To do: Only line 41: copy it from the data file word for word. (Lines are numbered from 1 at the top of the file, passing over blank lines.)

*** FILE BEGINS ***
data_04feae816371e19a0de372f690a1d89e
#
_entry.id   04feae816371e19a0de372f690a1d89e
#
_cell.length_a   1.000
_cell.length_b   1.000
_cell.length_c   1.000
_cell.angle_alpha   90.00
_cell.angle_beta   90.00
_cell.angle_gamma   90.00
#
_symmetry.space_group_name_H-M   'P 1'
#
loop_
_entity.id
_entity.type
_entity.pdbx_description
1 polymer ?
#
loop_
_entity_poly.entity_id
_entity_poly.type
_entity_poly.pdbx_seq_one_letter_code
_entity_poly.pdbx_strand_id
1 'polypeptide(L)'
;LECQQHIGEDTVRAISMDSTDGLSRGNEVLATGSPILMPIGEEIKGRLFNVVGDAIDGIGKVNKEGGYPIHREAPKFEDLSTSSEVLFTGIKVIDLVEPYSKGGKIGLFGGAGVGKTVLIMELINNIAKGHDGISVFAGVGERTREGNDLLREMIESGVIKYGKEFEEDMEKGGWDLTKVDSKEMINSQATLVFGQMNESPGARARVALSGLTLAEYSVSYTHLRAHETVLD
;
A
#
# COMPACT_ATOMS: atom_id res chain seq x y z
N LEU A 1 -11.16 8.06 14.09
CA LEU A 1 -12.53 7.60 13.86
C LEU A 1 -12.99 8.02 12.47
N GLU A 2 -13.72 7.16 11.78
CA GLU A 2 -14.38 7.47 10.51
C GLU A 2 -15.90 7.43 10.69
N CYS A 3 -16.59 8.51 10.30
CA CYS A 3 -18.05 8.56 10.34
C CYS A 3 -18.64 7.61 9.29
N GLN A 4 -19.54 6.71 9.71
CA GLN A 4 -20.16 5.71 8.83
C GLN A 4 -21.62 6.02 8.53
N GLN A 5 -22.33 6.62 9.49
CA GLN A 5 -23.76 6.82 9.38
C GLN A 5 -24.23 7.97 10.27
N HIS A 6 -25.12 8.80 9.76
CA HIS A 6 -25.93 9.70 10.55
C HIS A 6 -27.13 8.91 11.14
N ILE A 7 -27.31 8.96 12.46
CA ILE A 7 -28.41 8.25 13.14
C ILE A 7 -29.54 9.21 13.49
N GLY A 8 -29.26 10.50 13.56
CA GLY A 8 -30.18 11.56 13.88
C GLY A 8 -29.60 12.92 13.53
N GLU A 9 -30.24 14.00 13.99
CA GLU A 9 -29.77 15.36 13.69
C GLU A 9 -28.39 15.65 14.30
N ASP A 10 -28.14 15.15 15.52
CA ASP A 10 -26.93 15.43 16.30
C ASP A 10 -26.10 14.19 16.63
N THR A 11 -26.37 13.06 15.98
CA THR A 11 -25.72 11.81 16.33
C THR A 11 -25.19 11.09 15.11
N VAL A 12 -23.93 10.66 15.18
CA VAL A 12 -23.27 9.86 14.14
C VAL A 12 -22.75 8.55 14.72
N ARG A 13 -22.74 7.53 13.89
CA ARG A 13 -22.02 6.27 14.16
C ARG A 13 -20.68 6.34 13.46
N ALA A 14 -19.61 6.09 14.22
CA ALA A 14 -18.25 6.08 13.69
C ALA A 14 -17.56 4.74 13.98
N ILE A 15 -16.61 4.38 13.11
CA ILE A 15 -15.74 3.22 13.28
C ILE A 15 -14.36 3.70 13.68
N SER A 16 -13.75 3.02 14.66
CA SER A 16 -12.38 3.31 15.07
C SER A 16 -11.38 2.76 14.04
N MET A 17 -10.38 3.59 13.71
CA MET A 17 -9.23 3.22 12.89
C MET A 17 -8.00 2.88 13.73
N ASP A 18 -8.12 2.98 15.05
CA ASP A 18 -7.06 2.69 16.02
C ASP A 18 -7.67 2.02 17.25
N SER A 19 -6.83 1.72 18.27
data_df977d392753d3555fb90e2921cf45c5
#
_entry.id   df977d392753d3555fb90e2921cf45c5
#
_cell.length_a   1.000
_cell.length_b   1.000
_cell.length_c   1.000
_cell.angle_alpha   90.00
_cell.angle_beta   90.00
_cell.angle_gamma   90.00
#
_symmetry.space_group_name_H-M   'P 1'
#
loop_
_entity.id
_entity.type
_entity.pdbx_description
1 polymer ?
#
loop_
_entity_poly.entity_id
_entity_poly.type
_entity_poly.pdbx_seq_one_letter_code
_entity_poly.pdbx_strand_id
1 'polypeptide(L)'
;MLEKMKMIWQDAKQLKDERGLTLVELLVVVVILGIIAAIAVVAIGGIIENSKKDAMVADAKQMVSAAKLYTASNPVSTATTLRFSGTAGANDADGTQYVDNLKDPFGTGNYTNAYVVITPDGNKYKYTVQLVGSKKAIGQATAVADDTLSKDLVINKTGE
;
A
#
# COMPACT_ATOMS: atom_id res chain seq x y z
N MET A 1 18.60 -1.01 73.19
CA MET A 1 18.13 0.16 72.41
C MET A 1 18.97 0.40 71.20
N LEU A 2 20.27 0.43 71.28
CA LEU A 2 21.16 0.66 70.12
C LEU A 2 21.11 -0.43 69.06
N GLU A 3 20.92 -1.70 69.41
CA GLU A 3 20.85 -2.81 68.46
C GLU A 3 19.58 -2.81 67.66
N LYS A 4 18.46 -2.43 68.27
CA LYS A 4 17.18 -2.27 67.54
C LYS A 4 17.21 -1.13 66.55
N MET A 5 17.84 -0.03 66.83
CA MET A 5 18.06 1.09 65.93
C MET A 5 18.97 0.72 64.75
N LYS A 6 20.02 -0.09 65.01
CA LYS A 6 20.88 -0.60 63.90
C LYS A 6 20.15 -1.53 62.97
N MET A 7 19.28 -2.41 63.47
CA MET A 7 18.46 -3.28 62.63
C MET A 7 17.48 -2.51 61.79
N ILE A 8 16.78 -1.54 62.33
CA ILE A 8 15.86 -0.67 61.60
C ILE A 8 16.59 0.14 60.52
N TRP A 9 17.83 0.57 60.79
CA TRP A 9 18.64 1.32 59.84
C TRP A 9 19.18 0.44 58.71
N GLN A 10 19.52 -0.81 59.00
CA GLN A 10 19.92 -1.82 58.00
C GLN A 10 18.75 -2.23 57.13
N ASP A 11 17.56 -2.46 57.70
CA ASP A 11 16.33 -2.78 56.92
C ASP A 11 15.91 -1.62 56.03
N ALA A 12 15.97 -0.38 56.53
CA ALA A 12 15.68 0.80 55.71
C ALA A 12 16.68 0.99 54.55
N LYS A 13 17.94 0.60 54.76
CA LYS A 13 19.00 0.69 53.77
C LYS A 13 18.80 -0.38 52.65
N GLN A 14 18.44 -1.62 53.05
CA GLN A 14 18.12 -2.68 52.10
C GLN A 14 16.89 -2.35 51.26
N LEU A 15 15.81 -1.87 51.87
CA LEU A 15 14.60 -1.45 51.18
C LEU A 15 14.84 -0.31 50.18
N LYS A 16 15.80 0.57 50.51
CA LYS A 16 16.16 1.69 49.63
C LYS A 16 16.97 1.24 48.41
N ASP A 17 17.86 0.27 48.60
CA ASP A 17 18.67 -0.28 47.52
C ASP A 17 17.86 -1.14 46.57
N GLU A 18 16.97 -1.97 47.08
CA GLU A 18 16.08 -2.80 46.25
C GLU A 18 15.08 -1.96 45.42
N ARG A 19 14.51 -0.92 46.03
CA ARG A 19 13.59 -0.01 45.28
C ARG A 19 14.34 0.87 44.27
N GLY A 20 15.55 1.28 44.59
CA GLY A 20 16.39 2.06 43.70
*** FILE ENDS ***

CA GLN A 4 -20.16 5.71 8.83